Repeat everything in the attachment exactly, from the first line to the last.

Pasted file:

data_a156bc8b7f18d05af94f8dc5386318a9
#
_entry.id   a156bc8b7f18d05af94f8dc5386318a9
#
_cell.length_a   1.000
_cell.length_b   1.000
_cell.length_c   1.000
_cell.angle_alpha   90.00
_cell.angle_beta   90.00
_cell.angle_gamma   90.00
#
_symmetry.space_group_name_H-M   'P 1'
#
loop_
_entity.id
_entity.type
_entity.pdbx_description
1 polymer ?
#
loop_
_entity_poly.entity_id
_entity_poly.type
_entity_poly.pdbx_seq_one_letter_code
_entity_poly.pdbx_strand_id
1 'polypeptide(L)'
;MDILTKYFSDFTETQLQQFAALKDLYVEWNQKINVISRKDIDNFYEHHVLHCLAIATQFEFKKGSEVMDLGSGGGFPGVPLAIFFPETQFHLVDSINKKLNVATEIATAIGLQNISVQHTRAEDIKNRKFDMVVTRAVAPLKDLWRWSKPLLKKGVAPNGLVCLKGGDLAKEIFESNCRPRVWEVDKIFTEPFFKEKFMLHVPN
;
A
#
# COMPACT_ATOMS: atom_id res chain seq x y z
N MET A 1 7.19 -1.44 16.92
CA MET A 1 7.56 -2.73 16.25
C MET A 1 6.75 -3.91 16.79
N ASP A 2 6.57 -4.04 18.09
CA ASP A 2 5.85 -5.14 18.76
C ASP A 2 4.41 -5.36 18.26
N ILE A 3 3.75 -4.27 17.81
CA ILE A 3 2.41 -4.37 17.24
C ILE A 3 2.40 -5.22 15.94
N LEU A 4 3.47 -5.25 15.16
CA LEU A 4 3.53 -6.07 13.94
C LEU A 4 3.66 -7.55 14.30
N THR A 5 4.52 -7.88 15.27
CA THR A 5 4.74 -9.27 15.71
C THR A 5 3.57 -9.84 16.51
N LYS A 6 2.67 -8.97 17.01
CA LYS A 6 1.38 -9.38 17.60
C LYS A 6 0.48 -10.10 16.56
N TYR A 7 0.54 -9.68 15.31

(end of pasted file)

data_a156bc8b7f18d05af94f8dc5386318a9
#
_entry.id   a156bc8b7f18d05af94f8dc5386318a9
#
_cell.length_a   1.000
_cell.length_b   1.000
_cell.length_c   1.000
_cell.angle_alpha   90.00
_cell.angle_beta   90.00
_cell.angle_gamma   90.00
#
_symmetry.space_group_name_H-M   'P 1'
#
loop_
_entity.id
_entity.type
_entity.pdbx_description
1 polymer ?
#
loop_
_entity_poly.entity_id
_entity_poly.type
_entity_poly.pdbx_seq_one_letter_code
_entity_poly.pdbx_strand_id
1 'polypeptide(L)'
;MDILTKYFSDFTETQLQQFAALKDLYVEWNQKINVISRKDIDNFYEHHVLHCLAIATQFEFKKGSEVMDLGSGGGFPGVPLAIFFPETQFHLVDSINKKLNVATEIATAIGLQNISVQHTRAEDIKNRKFDMVVTRAVAPLKDLWRWSKPLLKKGVAPNGLVCLKGGDLAKEIFESNCRPRVWEVDKIFTEPFFKEKFMLHVPN
;
A
#
# COMPACT_ATOMS: atom_id res chain seq x y z
N MET A 1 7.19 -1.44 16.92
CA MET A 1 7.56 -2.73 16.25
C MET A 1 6.75 -3.91 16.79
N ASP A 2 6.57 -4.04 18.09
CA ASP A 2 5.85 -5.14 18.76
C ASP A 2 4.41 -5.36 18.26
N ILE A 3 3.75 -4.27 17.81
CA ILE A 3 2.41 -4.37 17.24
C ILE A 3 2.40 -5.22 15.94
N LEU A 4 3.47 -5.25 15.16
CA LEU A 4 3.53 -6.07 13.94
C LEU A 4 3.66 -7.55 14.30
N THR A 5 4.52 -7.88 15.27
CA THR A 5 4.74 -9.27 15.71
C THR A 5 3.57 -9.84 16.51
N LYS A 6 2.67 -8.97 17.01
CA LYS A 6 1.38 -9.38 17.60
C LYS A 6 0.48 -10.10 16.56
N TYR A 7 0.54 -9.68 15.31